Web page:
Fans of the legendary detective Sherlock Holmes have been criss-crossing Switzerland on the trail of the British sleuth, with a few crimes of their own to solve.This content was published on June 23, 2005 - 17:18
swissinfo caught up with the members of London’s Holmes Society as they took their breakfast in Leukerbad in canton Valais.
The pilgrims, wearing Victorian bathing costumes, came in for a shock as they enjoyed the resort’s hot springs. What seemed like a horrific crime took place as they quietly ate their first meal of the day, complete with champagne, on floating wooden trays in the spa waters.
Suddenly, a woman let out a horrendous scream. A certain Dr John H. Watson M.D. was fortunately on hand but could not stop the inevitable. The lady gasped her last breath at the side of the pool and Holmes was called out of the water, complete with magnifying glass, pipe and deerstalker hat.
But he too, for once, was at a loss to explain how the woman had suffered such an enigmatic death.
Enter Britain’s Queen Boadicea, complete with shield and trident, to discover and explain that the deceased had suffered from the sting of a jellyfish. Helvetia for Switzerland also makes a guest appearance, while two stretcher-bearers cart off the dead woman, suitably covered by a Union Jack.
As the sea creature is hoisted out of the water, the pilgrims punctuate the moment with some lively singing, including the Swiss Navy Anthem, which seems to be a particular favourite.
Is there no stopping this group of more than 60 members of the Holmes Society on their eight-day trip across Switzerland, particularly to locations where author Sir Arthur Conan Doyle took his hero?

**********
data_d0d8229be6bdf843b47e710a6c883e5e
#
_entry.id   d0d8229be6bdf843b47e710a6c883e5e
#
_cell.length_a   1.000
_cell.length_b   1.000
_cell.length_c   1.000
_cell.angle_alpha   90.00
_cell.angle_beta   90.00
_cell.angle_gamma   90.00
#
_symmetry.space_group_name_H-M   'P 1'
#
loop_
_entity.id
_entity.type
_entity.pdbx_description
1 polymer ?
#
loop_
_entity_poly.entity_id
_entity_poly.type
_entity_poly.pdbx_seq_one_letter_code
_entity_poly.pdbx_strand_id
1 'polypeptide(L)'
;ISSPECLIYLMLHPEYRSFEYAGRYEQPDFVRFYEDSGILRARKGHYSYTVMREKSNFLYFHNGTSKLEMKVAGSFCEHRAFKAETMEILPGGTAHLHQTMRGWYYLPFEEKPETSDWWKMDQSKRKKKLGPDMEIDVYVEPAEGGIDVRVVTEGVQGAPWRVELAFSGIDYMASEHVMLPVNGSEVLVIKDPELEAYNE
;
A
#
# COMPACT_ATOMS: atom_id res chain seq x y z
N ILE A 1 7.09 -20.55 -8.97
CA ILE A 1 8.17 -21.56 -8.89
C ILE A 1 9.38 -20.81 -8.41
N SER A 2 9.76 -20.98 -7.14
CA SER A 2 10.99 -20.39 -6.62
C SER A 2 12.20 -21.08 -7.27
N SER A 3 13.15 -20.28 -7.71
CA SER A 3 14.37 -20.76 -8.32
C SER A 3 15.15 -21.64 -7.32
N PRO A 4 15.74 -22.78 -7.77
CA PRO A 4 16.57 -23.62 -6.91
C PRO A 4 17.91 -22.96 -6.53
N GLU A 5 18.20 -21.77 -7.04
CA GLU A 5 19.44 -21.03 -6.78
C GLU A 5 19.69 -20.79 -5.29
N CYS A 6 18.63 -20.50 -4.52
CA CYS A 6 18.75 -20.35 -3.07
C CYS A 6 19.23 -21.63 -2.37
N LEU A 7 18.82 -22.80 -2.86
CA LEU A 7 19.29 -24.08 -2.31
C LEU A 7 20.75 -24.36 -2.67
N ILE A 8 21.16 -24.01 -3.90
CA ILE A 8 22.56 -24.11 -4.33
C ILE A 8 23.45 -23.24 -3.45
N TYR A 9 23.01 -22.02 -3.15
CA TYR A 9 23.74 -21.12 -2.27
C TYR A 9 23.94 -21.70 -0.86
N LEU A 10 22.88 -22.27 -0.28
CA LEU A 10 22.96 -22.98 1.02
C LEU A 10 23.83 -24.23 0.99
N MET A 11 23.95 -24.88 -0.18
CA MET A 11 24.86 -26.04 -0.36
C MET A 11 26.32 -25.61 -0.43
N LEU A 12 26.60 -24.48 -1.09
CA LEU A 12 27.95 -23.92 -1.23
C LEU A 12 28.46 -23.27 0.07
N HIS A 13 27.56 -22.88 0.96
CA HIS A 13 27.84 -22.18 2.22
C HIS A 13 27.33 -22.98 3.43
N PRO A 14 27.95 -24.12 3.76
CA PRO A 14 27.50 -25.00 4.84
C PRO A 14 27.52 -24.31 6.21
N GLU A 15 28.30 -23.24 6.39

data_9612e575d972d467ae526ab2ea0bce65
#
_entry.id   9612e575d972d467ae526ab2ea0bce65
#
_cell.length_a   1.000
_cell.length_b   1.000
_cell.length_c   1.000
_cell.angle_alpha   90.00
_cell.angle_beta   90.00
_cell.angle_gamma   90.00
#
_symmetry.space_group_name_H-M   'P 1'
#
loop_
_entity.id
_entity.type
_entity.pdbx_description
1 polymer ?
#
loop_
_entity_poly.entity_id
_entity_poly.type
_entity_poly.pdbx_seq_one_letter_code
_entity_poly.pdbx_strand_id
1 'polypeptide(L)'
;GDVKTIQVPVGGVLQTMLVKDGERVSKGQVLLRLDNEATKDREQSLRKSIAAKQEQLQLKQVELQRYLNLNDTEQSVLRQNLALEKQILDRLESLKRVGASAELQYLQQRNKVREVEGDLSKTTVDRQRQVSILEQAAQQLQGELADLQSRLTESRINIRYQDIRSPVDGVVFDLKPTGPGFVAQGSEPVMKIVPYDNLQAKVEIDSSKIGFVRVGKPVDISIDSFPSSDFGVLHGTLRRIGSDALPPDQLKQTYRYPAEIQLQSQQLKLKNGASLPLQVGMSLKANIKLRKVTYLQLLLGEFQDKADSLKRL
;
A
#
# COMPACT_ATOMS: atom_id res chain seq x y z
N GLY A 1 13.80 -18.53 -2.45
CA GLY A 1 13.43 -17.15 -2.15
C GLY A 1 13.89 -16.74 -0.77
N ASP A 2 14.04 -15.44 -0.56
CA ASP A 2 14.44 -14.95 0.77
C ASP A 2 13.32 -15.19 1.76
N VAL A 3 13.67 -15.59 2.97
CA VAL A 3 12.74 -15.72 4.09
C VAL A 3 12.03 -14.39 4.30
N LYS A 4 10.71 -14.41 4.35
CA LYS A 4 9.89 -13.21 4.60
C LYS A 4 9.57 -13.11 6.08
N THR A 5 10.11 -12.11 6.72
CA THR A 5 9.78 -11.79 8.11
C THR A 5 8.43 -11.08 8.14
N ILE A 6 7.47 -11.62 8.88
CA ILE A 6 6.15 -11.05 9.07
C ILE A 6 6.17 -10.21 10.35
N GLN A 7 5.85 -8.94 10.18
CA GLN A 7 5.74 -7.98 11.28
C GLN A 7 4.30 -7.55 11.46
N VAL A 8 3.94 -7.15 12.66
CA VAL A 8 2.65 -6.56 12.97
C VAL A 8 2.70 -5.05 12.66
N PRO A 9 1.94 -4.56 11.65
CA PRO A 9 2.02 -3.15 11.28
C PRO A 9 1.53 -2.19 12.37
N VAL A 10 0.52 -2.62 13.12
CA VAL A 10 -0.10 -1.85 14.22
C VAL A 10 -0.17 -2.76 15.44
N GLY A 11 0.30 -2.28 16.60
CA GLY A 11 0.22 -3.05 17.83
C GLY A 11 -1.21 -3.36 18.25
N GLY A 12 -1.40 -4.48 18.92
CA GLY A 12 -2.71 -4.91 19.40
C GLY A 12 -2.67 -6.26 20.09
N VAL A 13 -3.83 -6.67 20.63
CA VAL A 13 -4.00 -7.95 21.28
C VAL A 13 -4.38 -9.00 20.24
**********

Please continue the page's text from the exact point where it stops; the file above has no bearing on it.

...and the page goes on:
Dressed in period costume throughout their pilgrimage, the members of the society from many European countries - but also North America - were commemorating the centenary of the detective’s retirement from his practice to take up the relaxing pleasures of bee-keeping in the south of England.
Hence the title of their pilgrimage: Making a Bee-Line for Switzerland.
In Leukerbad, they were just a day away from the inevitable climax of their adventures - the struggle between Holmes and Moriarty at the Reichenbach Falls near Meiringen in the Bernese Oberland.
Veteran society member Eileen Holman was in for a shock as the party reached the restaurant at the top of the Gemmi Pass above the spa resort. A fellow member, who had put a postcard in front of her, asked for an autograph.
Holman was taken aback to see herself on the postcard. The photograph featured her in a sedan chair in a shot that was taken in a previous pilgrimage in 1988. It was the first time she had seen the post card.
The heat wave failed to stop the intrepid travellers as they made their way to Kandersteg on the other side of the Bernese Alps, at times plodding through snow, and still in period costume, on a two-and-a-half hour walk.
Dramatic destination Meiringen beckoned, after a steam train journey, courtesy of the King of Bohemia.
Meiringen has a beloved relationship with Holmes. There’s a statue, a hotel, a museum and other memorabilia to be found in the village.
On Wednesday, the local authorities reaffirmed the detective’s honorary citizenship, with a large turnout from the local community.